In today's New York Times, reporter Ian Fisher repeats the charge that Palestinian suicide bombers enhance their deadly devices by fortifying them with rat poison ("For Israelis Wounded in Bomb Attacks, Recovery Is a Battle").
Quoting Avraham I. Rivkind, an Israeli trauma surgeon, Fisher writes, "Some suicide bombs, [Rivkind] added, are laced with rat poison, an anticoagulant, which causes victims to bleed more."
Are Palestinians really building and detonating rat poison bombs?
Among the first to mention the poisonous weapon was the Associated Press' Jayson Keyser (Dec. 9, 2001). Suicide bombs that went off in Jerusalem earlier in the month contained a toxic substance, an anonymous Israeli government official said. Keyser added that the Israeli daily Yediot Ahronot had reported that the substance was rat poison. But how deadly was the cocktail? Keyser writes that according to Yediot Ahronot, "Almost all of [the poison] was destroyed in the blast and no one was affected by it. … "
On Dec. 12, 2001, New York Times reporter Clyde Haberman followed the AP story, quoting Israeli police commissioner Shlomo Aharonishky, who said the toxic bombs hadn't caused great harm because 1) the poisons weren't that potent and 2) the energy of the blast appeared to have consumed the toxic compounds. Aharonishky described the new bomb's greatest threat as psychological but conceded the "possibility" that the poisons could have a physical effect.
On the same day, the AP reported that Hamas had taken credit for planting poisonous bombs, including the rat poison bomb. But Israel's Health Ministry also told the wire service that no bomb victim had been hurt by the chemicals—the poisons simply burned up in the blast. "It's the bombs that do the damage, not any poisons that may be in them," police spokesperson Gil Kleiman said. Toxic chemicals had been discovered at five Palestinian bombing attack sites since 1994, Kleiman told the AP, but police didn't know if the chemicals had been added to increase the bombs' deadliness or if the containers used to transport them had once contained the chemicals.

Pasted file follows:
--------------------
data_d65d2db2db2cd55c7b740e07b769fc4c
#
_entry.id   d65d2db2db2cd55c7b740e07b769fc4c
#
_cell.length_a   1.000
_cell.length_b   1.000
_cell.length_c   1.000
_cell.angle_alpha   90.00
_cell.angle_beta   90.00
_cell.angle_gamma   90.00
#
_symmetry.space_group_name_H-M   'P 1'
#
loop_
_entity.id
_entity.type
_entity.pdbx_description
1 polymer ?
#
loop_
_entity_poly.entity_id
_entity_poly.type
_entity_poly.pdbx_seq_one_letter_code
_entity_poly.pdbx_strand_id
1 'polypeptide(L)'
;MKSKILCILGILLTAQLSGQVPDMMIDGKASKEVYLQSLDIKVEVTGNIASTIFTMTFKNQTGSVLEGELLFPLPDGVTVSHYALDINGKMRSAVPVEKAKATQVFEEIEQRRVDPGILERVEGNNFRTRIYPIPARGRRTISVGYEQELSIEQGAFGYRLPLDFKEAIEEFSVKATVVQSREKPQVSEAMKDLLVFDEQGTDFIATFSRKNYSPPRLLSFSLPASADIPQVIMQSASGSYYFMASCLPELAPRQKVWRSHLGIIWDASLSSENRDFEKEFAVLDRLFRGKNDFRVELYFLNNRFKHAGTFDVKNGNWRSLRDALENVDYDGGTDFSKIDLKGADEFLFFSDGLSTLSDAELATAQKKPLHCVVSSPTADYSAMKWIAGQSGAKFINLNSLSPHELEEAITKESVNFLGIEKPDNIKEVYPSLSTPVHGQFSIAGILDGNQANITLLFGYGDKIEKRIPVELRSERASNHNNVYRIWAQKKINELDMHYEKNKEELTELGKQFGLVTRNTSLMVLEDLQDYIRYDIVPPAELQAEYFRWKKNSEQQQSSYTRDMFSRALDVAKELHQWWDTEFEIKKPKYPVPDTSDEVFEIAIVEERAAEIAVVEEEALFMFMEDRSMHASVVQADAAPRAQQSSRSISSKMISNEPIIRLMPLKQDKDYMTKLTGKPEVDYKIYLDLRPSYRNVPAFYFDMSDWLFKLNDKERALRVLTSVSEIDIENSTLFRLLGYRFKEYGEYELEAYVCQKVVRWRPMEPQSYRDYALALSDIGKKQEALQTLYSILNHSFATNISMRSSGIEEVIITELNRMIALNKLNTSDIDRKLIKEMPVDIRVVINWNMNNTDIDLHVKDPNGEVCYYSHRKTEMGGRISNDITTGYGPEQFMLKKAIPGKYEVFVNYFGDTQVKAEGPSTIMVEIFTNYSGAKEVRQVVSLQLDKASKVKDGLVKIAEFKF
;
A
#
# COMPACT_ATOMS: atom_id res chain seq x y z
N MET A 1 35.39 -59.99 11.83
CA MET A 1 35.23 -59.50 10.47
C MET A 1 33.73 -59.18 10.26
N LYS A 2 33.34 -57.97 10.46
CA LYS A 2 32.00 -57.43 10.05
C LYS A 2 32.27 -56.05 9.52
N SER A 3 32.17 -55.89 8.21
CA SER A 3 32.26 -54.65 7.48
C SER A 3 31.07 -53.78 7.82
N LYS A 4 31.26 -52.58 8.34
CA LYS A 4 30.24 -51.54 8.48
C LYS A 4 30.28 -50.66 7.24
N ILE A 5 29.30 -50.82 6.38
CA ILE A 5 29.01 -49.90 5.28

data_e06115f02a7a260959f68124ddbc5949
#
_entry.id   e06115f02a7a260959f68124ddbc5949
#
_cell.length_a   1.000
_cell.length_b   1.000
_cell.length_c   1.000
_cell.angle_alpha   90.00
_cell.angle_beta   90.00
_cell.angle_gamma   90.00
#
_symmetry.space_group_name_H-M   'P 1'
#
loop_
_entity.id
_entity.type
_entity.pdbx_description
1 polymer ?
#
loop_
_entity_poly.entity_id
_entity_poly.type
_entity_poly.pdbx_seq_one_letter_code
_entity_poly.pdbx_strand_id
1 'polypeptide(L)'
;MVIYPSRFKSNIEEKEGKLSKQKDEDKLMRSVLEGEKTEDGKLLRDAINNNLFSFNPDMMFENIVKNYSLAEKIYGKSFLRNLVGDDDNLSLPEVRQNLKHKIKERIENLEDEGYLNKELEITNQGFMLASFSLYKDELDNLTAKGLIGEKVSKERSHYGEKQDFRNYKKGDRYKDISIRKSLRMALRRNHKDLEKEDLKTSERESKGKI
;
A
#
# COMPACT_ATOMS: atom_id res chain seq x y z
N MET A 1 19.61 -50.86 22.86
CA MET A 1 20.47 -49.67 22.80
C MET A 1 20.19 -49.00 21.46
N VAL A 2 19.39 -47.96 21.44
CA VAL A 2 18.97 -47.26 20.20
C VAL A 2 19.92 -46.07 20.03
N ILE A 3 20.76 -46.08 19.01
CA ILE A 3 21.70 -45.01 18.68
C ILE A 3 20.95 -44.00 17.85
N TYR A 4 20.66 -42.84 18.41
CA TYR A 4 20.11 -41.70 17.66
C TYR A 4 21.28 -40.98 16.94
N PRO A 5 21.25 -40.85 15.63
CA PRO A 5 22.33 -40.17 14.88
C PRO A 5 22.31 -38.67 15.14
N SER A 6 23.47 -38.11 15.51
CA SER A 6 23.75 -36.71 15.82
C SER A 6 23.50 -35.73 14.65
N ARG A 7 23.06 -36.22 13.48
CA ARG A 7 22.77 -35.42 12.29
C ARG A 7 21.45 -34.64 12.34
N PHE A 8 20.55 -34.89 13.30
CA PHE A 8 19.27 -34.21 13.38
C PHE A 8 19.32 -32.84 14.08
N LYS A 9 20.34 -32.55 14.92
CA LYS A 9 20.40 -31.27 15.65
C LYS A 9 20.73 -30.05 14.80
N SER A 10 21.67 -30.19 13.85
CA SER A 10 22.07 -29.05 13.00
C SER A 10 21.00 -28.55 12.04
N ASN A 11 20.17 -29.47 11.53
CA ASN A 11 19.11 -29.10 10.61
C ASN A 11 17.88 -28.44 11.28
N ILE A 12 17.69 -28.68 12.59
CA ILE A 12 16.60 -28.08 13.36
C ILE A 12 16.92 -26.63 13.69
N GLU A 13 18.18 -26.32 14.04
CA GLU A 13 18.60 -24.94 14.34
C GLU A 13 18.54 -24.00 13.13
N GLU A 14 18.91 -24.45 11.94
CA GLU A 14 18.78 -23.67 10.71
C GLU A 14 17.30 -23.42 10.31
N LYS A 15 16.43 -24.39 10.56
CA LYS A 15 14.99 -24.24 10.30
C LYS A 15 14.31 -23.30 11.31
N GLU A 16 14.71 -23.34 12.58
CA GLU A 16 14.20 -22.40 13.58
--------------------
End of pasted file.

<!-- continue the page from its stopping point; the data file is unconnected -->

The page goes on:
By Feb. 8, 2002, the Israeli press was knocking the d-Con story down. In "Security Forces Capture Ben-Yehuda Bombing Cell," the Jerusalem Post cited "security sources" who said that later forensic tests of remnants collected in the Jerusalem bombings showed that the samples had actually been "contaminated from rat poison the municipality had spread earlier."
Further Nexis searches revealed anecdotal reports of rat poison bombs in the Los Angeles Times, the Washington Post, Newsweek, Time, the AP, and other publications, but no authoritative police or military account has produced a chemical assay to prove the assertion.
Is the rat poison bomb an urban myth? Case unclosed. Israeli Embassy spokesperson Mark Regev says that in a late June briefing at the embassy, a senior Israeli official confirmed that the rat bombs exist and had been used a small number of times. However, Regev cites no specifics beyond the official's assertion.
Nobody would put it past Palestinian terrorists to build such a diabolical weapon—or to dirty-up a regular bomb by adding radioactive compounds if they could. But the fact that America's top publications continue to posit a d-Con bomb in the absence of any forensic proof tells us something about journalistic credulity. The rat poison bomb story is the sort of tale that newsroom cynics call "too good to check." We so want to believe that the Palestinians are stinking up their bombs with rat poison that we won't even ask for evidence.
Perhaps the most embarrassing thing about the rat bomb dispatches is that Israeli reporters—who have a very personal stake in the war—have been more demanding of their government on this story than their U.S. counterparts.